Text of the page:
First JA Jance I've listened to, but read them all. Voice took a little getting used to (not at all a "Seattle" voice) but warmed to it half way through.
So many layers woven together, this made a great companion while recovering from the flu. The narrator's mispronunciation of our NW cities was a bit entertaining as well.
Mystery lover from waaaay back when.... Especially love those dark police/detective procedurals and the comic caper. I'm pretty tough as a reviewer. Writing must be smart and well-edited. Plots must be credible and a bit of twistiness and surprises are always welcome. Favorite authors [partial list]: Donald Westlake, Tana French, David Rosenfelt, Ruth Rendell, Ed McBain,
If you have read previous books in this series, then this book will feel very tedious. There's so much backstory for JP Beaumont that it takes pages and pages to summarize all of that. The past event summarizing seems to go on forever--very tedious if you have read the previous novels.
In addition, there is a very, very long series of flashbacks involving a 2nd story about Vietnam Veterans that is completely separate from the main mystery.
With all this extra material, I really lost interest in the main mystery. Tedious, tedious, tedious. I think this is the last J.A. Jance book that I'll purchase.
Alone in a hospital room and hopped up on pain meds, an older J.P. Beaumont has nothing to do but think- about past cases of course. However, this book is not merely about solving a homicide case, the story takes you into J.P's personal life for a paralell secondary plot involving his time from Vietnam and some "coulda, woulda, shoulda's," making for an interesting read.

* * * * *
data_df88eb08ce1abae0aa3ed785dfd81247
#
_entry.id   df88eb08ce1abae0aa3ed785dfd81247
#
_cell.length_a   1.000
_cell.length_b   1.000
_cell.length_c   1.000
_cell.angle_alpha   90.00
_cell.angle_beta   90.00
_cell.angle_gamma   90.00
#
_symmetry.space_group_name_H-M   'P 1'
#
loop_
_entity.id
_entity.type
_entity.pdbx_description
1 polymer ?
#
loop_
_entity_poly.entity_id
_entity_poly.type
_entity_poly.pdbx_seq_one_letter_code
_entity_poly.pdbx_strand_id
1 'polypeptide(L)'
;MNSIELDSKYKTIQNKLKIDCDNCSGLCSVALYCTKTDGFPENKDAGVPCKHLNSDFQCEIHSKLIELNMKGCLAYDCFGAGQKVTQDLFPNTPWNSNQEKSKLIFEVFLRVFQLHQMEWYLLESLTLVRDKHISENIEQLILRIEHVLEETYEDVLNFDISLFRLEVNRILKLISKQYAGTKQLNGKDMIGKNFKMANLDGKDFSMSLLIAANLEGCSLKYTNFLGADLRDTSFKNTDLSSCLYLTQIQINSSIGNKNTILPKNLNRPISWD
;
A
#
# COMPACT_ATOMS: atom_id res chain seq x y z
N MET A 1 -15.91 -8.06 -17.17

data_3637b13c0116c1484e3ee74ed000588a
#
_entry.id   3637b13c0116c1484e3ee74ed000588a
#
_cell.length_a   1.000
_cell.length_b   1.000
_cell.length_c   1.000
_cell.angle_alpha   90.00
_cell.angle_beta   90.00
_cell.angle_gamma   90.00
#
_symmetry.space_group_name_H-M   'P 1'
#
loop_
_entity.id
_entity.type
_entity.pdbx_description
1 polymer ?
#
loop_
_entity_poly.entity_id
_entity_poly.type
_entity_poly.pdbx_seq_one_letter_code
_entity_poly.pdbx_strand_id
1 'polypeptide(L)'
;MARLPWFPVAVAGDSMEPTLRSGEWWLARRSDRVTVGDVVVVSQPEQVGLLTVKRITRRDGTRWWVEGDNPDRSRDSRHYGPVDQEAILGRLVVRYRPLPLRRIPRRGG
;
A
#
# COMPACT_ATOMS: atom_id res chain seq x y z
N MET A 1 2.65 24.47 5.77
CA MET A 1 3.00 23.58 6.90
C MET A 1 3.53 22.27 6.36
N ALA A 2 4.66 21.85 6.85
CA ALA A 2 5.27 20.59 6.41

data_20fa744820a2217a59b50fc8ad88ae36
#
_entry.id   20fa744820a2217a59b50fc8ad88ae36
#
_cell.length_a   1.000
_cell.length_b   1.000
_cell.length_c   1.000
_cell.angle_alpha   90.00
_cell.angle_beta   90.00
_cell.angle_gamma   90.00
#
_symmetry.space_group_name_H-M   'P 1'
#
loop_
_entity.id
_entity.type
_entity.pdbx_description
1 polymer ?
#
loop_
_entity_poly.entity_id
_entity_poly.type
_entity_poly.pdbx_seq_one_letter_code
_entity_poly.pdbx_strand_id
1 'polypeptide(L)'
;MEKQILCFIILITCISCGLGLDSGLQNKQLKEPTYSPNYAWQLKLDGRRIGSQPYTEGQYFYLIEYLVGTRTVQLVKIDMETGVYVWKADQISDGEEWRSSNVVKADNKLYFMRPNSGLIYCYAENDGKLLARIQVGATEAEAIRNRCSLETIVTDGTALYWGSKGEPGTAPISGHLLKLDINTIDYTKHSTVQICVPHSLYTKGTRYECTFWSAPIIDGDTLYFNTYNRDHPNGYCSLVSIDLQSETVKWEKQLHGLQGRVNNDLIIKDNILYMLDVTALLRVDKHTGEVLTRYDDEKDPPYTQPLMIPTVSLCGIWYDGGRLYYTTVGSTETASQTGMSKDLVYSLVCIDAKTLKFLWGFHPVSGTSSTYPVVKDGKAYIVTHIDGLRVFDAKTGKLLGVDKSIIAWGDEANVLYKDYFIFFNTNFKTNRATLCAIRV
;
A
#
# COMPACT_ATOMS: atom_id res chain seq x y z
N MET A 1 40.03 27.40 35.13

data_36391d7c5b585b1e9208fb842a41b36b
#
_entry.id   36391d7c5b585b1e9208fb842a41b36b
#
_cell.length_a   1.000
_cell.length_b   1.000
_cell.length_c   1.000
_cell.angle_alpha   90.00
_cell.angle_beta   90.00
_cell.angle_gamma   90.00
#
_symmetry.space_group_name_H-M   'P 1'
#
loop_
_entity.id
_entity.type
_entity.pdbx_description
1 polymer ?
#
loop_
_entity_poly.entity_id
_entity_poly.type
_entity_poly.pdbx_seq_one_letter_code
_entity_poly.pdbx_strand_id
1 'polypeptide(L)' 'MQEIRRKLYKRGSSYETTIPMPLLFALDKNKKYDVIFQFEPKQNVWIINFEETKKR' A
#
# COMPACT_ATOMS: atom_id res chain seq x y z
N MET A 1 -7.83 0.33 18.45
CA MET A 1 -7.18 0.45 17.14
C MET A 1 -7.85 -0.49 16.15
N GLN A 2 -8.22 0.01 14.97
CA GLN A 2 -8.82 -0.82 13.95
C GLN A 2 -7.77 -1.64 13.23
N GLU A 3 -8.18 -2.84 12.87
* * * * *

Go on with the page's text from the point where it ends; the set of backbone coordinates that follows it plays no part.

One of my favorite things about this author is that, unlike several murder- mystery authors, her books sound as good as they read. Some authors (*cough* James Patterson) write novels that are good when read to oneself but terrible when read aloud. The dialogue is contrived and sounds silly when read by an actor. This is not the case with J.A. Jance. Her novels are pleasurable to the eye AND ear.
J.R. Horne is the perfect voice for the protagonist in this book, and the twists and turns kept me sitting in my car in my garage actively listening to hear what was going to happen next. Some of the audio towards the end was a little muddled- it sounded as if they re-recorded a few parts and the audio is different for random phrases, but I did like the 20 minute author's note at the end of the book, detailing the history behind the characters inspired by real-life events and people.
A great listen!!!
A good story
no I don't think it was meant to
I couldn't do my knitting if I read the book listening gives me the ability to enjoy two things I love to do.
I liked the explanation for the story at the end of the book
First part of the story is forced. Trying too hard to create a plot. Characters quite nice though. Mystery turns out interesting. J.A. Jance: keep trying!